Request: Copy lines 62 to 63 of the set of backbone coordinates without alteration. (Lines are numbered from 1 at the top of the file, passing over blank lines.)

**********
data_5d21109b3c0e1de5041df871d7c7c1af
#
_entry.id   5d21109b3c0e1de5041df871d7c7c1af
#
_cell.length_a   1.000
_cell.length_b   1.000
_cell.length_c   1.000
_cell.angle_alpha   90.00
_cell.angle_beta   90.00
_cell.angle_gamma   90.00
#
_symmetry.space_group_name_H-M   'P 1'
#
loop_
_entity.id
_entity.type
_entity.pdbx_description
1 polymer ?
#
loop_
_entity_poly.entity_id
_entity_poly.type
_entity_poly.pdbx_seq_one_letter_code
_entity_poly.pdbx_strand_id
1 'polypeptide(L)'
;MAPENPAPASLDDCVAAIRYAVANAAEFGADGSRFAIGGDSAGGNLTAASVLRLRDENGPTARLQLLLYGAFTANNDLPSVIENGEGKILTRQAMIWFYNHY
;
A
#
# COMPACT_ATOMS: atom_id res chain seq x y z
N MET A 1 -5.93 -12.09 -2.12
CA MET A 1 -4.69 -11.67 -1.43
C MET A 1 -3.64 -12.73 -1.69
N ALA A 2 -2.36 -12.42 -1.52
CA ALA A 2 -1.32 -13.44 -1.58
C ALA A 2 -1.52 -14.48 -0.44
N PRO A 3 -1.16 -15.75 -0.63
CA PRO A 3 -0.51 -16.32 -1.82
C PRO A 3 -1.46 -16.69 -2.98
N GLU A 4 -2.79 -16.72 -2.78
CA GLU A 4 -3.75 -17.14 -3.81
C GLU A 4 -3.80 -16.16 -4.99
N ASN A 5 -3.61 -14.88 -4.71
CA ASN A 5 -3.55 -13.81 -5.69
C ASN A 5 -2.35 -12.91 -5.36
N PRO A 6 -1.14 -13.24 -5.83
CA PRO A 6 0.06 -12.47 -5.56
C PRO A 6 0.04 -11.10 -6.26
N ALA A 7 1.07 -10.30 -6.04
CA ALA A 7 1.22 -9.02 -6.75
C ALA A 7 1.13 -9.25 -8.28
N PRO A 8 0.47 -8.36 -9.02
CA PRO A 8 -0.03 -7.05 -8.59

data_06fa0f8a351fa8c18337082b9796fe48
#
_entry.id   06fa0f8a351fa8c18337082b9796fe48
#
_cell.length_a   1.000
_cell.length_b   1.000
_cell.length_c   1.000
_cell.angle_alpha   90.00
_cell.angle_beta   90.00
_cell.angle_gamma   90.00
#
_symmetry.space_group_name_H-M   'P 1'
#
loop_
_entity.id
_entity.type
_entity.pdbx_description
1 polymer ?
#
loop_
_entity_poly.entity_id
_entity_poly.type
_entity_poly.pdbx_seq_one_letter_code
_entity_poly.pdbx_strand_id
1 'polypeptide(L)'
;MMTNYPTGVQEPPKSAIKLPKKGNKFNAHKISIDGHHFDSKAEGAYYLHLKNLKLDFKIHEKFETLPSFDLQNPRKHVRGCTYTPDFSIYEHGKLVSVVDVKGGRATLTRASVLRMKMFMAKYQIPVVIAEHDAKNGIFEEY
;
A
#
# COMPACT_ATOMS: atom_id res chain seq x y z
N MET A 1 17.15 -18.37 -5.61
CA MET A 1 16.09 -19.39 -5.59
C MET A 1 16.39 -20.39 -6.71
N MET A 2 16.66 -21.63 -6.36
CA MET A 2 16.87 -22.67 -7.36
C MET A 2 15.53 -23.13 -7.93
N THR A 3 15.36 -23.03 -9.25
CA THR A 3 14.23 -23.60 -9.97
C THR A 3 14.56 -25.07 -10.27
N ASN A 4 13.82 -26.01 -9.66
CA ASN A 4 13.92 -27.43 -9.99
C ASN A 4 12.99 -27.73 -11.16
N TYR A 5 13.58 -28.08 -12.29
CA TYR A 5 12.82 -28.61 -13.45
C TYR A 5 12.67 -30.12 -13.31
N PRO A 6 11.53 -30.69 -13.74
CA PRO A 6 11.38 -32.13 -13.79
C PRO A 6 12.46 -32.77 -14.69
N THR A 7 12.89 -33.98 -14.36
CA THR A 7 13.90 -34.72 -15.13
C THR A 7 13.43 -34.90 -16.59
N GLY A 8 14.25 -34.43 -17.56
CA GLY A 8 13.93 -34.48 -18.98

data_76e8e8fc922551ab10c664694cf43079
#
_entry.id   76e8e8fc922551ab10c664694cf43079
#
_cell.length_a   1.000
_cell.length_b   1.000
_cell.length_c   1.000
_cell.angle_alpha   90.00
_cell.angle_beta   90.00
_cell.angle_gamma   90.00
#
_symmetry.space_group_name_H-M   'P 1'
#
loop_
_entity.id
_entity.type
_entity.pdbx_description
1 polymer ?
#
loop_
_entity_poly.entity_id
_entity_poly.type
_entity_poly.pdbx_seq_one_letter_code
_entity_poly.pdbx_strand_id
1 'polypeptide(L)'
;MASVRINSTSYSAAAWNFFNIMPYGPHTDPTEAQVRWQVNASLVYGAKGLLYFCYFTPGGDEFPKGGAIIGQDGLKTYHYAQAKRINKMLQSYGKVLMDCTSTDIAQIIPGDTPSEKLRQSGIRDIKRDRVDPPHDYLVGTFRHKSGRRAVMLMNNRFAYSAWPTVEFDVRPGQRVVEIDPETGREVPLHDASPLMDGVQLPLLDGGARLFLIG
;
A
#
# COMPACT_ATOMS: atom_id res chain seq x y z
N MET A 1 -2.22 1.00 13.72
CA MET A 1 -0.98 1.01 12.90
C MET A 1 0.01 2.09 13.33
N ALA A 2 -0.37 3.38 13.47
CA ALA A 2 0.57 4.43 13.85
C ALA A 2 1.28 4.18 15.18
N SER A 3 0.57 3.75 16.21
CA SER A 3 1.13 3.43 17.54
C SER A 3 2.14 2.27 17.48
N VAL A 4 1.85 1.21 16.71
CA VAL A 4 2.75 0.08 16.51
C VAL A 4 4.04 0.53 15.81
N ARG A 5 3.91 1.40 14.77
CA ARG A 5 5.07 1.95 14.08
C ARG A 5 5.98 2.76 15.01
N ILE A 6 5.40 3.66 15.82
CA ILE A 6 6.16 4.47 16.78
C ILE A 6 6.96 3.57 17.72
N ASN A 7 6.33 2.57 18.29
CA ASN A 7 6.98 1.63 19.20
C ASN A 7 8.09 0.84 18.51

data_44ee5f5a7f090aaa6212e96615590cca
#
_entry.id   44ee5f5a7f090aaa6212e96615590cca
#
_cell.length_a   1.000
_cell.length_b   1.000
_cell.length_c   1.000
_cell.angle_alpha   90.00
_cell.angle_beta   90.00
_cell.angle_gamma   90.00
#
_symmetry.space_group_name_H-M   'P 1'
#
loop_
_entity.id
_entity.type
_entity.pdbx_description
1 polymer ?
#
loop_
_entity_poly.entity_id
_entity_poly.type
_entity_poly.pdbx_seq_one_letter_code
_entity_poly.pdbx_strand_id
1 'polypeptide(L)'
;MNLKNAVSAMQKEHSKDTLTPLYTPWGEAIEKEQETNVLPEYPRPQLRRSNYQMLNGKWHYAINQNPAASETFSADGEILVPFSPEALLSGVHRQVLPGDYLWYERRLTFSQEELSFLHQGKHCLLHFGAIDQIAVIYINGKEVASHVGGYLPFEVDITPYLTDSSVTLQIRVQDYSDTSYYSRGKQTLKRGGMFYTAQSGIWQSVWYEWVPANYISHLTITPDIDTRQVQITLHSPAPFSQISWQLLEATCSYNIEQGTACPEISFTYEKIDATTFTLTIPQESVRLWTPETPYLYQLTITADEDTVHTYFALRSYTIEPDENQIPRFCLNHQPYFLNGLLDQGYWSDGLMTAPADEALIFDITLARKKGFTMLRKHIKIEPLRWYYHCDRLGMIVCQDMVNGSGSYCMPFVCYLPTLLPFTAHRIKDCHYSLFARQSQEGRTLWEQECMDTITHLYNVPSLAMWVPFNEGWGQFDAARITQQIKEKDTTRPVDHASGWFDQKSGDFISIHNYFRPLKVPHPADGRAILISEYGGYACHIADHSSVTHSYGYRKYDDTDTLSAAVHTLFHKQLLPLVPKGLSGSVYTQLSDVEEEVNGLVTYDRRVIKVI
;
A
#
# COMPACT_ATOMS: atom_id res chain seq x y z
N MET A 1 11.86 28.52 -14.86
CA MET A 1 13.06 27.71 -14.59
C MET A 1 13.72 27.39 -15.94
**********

_cell.angle_beta   90.00
_cell.angle_gamma   90.00